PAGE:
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When it comes to filing taxes, the Internet has made life a lot easier for Allen Brewington.
Brewington, who works in Lancaster, filed his 2012 tax return about six weeks ago online through TurboTax. The program, with its built-in assistance, allows him to complete his return by himself.
“They just tell me where to put in the numbers,” he said.
But even if Brewington didn’t do his own taxes, he said there’s no way he’d wait until the final days before the April 15 deadline, which is Monday.
“I’m not a last-minute person,” Brewington said. “I’m a planner.” Though Brewington has filed his taxes weeks ago, there are many people sweating and stressing as they hurry to meet the Monday deadline.
Accounting and tax office parking lots are sure to be crowded Monday with droves of people with W-2s and other tax forms in hand.
Stella Witherspoon, office manager at Witherspoon’s Accounting Service, began seeing the effect over the last few days.
“I’ve been busy all day long,” Witherspoon said Friday afternoon. “It’ll probably be the same way on Monday.”
Her office’s normal hours are 8 a.m. To 5 p.m., and she says that won’t change Monday. However, she predicts staff will be in the office hours afterward finishing up paper work.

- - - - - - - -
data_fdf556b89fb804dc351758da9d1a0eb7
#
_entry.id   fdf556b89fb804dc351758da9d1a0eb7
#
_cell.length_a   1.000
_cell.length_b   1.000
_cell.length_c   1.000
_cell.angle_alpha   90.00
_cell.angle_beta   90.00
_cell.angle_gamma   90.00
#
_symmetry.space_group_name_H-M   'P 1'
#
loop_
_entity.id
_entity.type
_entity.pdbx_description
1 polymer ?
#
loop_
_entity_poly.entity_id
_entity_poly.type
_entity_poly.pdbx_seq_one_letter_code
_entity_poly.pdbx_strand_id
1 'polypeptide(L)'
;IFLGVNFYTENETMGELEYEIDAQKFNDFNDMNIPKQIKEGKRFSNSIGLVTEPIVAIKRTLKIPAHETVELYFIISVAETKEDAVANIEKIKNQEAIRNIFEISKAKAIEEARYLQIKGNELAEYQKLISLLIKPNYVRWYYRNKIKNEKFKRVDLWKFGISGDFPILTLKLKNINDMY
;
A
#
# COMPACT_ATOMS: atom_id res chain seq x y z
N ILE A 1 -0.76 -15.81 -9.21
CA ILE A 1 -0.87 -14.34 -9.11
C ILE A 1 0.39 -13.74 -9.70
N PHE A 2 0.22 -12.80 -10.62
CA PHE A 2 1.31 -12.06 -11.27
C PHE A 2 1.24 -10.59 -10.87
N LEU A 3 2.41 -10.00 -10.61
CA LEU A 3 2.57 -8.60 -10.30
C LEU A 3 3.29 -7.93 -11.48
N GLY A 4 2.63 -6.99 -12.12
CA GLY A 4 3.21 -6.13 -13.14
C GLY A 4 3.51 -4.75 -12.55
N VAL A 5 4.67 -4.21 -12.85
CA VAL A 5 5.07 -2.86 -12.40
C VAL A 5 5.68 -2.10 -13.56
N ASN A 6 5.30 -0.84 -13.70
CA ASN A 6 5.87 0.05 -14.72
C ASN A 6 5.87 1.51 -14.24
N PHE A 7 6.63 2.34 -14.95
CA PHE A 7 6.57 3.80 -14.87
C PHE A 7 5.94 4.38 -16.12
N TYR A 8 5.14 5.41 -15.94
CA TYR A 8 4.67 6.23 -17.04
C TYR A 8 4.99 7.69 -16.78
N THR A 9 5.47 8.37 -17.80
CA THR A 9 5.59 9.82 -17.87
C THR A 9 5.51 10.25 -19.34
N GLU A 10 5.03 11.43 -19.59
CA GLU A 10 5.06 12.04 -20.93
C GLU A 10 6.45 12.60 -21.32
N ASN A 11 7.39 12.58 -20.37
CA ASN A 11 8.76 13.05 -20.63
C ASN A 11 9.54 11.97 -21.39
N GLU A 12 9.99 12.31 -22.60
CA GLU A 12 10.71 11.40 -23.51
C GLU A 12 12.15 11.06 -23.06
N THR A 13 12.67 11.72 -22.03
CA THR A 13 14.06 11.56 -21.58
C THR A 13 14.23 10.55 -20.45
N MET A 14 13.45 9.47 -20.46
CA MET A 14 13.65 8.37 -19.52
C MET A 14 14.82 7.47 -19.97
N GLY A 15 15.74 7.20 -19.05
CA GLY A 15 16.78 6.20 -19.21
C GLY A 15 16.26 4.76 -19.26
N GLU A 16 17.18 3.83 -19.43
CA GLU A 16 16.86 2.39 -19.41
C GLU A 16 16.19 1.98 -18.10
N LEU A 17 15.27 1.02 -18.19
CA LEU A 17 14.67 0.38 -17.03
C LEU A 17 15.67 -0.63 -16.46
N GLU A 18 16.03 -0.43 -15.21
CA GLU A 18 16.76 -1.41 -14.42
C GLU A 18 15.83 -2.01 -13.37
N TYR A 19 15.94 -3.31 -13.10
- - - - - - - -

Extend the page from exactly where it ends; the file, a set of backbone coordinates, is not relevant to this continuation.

She also expects to see customers after Monday.
“We do a lot of extensions,” Witherspoon said.
Like Brewington, Lancaster resident Chris Wescott won’t be among those last-minute filers. He took his tax forms to Nichols Hess & Associates about four weeks ago.
Wescott said he and his wife have CDs and IRA accounts, as well as medical deductions they must account for.
Because of the complexity of their finances, it’s not wise to wait until the last minute, he said.
“It take at least two to three days to get it filled out correctly,” Wescott said. “It’s beyond my comprehension.”
Here are some tips from the Internal Revenue Service for late filers on ways to avoid common mistakes:
Contact reporter Jesef Williams at (803) 283-1152